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Recruit Users

How can we create relationships with users to better understand them?


Working with the user you are designing for is crucial in human-centered design. Testing with users challenges your assumptions about the issue you are solving and can affirm or refute ideas you develop. Users are people with their own lives and obligations, so set clear goals and expectations when recruiting them for interviews or testing. Communicate that you are here to learn from and work with the users to design solutions.

Effective ways to do this include:

  1. Identify 4-5 organizations and/or stakeholders to contact
    • Review your problem’s context to identify stakeholders, organizations, and places within your problem space. Check out the Problem Context one-pager to refresh about parts of a problem’s context.
    • Google them to search for contact information. Ask if anyone in your studio may have connections to those experiencing similar issues.
    • List people you know locally and back home who work on your issue or in related fields.
  2. Create a user recruitment message to send until you hear 'yes!' from 5+ people
    • The message can be delivered via email, user recruitment flyer, community listserv posting, user interest form etc.
    • Here are some elements you should include in your message:
      • Start with a welcoming intro and introduce yourself.
      • Describe what Design for America is and what your studio is trying to accomplish this term.
      • Make a clear ask for an interview call or a visit to learn more. Suggest a few specific time and dates in the next few weeks.
      • Ask them for suggestions. Is there anyone you can talk to or organizations you should check out?
      • Thank them in advance for their time.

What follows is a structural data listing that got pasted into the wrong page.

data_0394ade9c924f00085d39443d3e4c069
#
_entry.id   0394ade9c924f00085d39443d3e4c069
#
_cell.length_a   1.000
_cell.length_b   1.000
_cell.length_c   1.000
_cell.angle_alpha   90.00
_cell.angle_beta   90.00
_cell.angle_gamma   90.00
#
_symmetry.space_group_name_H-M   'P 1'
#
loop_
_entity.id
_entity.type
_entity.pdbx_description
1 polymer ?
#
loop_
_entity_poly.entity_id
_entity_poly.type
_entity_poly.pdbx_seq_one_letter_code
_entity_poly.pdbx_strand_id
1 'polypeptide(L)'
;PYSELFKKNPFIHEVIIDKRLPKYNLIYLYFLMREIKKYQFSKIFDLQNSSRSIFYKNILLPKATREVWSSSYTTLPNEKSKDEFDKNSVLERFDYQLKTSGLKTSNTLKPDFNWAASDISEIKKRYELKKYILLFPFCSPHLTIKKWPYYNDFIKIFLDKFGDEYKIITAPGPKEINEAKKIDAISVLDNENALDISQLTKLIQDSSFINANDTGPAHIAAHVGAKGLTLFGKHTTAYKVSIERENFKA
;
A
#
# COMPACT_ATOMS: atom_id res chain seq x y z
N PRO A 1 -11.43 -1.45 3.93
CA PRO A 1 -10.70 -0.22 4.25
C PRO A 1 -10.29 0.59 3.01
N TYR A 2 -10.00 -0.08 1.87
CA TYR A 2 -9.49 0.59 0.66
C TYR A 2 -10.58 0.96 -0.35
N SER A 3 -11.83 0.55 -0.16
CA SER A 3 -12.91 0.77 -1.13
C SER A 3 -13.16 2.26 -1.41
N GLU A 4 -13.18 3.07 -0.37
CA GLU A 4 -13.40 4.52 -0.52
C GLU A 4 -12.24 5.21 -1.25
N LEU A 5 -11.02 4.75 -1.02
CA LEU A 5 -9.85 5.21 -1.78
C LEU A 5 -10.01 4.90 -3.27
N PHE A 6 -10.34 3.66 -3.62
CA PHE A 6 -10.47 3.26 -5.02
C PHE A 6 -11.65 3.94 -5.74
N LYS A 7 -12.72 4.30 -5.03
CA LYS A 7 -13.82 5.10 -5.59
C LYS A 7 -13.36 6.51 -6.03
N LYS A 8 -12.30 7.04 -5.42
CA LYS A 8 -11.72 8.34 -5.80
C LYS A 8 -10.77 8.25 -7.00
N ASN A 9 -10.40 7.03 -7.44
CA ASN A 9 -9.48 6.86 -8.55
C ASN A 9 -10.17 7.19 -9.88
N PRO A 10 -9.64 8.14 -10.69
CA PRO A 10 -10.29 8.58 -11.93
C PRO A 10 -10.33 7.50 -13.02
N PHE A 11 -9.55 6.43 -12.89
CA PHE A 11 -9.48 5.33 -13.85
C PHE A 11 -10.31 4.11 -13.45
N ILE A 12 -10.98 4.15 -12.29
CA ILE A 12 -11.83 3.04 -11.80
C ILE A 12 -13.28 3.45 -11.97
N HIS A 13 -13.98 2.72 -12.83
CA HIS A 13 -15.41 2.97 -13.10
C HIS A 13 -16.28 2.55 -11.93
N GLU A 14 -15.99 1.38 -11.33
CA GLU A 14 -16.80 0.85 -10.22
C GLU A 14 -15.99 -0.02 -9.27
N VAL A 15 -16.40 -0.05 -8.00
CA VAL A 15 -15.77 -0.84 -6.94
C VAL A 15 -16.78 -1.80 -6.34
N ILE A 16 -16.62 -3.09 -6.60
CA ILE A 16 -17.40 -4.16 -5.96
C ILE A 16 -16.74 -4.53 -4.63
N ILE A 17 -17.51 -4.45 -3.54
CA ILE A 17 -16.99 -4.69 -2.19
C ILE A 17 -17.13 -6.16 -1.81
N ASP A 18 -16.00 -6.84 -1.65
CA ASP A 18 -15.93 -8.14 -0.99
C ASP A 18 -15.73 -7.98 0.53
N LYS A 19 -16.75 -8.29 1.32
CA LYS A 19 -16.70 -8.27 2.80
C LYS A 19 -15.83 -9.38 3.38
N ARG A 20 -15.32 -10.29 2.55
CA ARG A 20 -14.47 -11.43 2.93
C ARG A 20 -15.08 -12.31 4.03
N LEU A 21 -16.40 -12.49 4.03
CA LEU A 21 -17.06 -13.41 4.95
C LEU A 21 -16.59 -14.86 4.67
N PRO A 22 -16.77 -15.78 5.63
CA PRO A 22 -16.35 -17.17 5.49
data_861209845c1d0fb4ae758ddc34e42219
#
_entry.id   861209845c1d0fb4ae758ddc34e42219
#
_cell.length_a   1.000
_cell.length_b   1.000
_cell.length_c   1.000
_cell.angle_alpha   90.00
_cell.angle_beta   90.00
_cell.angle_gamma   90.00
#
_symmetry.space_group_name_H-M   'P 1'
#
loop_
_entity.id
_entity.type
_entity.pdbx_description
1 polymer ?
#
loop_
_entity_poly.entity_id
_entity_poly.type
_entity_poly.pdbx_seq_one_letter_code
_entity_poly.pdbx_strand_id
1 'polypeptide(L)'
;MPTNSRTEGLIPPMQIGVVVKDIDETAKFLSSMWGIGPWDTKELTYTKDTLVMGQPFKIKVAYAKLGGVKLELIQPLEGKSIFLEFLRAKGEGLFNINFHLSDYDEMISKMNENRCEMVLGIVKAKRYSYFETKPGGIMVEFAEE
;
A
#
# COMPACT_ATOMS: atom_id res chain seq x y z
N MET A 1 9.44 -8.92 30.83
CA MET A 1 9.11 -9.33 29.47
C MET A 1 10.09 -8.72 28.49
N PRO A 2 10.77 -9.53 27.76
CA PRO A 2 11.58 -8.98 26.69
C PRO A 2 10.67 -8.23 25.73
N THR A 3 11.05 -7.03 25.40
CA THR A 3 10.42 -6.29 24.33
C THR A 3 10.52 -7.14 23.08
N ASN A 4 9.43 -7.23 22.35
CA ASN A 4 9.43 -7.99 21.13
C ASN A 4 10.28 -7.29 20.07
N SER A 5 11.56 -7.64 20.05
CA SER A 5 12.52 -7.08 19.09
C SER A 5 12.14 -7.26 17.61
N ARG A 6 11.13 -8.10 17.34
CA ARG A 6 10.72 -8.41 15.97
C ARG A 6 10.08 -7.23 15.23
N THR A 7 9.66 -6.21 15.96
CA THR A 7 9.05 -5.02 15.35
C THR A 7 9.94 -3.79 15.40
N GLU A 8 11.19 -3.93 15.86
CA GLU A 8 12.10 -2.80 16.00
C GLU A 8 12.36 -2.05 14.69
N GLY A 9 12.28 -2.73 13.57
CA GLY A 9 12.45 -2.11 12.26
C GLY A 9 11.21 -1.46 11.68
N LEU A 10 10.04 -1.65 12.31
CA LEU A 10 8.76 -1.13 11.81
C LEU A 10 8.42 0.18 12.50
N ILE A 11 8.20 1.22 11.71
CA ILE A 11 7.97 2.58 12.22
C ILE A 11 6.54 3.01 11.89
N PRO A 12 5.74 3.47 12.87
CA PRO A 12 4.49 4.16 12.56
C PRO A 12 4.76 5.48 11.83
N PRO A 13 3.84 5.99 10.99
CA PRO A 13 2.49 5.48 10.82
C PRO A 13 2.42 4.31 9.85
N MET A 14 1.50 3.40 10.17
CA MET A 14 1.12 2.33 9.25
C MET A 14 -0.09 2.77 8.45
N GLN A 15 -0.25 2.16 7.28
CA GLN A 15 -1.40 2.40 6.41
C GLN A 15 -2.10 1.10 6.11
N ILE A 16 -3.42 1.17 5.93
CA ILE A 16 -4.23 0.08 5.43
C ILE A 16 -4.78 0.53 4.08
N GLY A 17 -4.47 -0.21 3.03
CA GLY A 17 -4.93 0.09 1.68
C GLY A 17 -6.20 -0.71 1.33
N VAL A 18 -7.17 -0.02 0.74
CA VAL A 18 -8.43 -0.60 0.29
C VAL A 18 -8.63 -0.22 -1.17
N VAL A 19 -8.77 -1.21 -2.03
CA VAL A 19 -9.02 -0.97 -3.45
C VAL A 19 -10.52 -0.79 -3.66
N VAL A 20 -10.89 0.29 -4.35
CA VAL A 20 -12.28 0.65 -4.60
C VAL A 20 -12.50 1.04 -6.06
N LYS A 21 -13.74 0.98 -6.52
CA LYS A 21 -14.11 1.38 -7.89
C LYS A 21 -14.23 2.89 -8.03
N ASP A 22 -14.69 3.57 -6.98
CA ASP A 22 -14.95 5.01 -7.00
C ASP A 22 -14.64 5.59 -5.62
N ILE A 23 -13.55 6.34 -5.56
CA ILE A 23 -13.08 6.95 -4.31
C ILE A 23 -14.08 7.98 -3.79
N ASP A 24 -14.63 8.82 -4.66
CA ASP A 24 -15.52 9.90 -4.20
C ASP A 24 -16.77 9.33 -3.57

• Emails: Download this Sample User Outreach Email one-pager to check out email templates! Review this checklist to make sure you have the necessary components of an outreach email.
    • When sending emails, be sure to personalize the emails to each person you are recruiting.
  3. Set up 1-2 meetings with users and 1-2 meetings with other stakeholders
    • Finalize logistics: Date, Time, Location, Call link
    • If the correspondent doesn’t respond in 3-4 days, consider calling or sending a follow up referencing your first email. Strike a balance between being persistent and patient!
    • Ask if you can record or take photographs during your visit.
  4. Get ready to conduct interviews and observations!
    • Don’t forget to send thank you's!

Network Best Practices

Craft a clear, detailed user recruitment email like DFA UC Berkeley

At UC Berkeley, an education team focusing on supporting underserved students educational goals utilized a local parents listserv to reach of 30,000 potential users at once. The team crafted a short announcement asking to interview parents and students about their aspirations and goals. The team was able to get a few interviews set up in the following week based off of their post. Utilizing local listservs and forums is a great way to reach a large number of potential users or partners quickly!

Leverage your network like the DFA Leadership studio participants

Saki, a Leadership Studio participant from UCLA  reached out to her Facebook network to recruit users for feedback during Leadership Studio 2015. Many LS 15 participants reached out to their networks and got lots of participants who were interviewed during the weekend!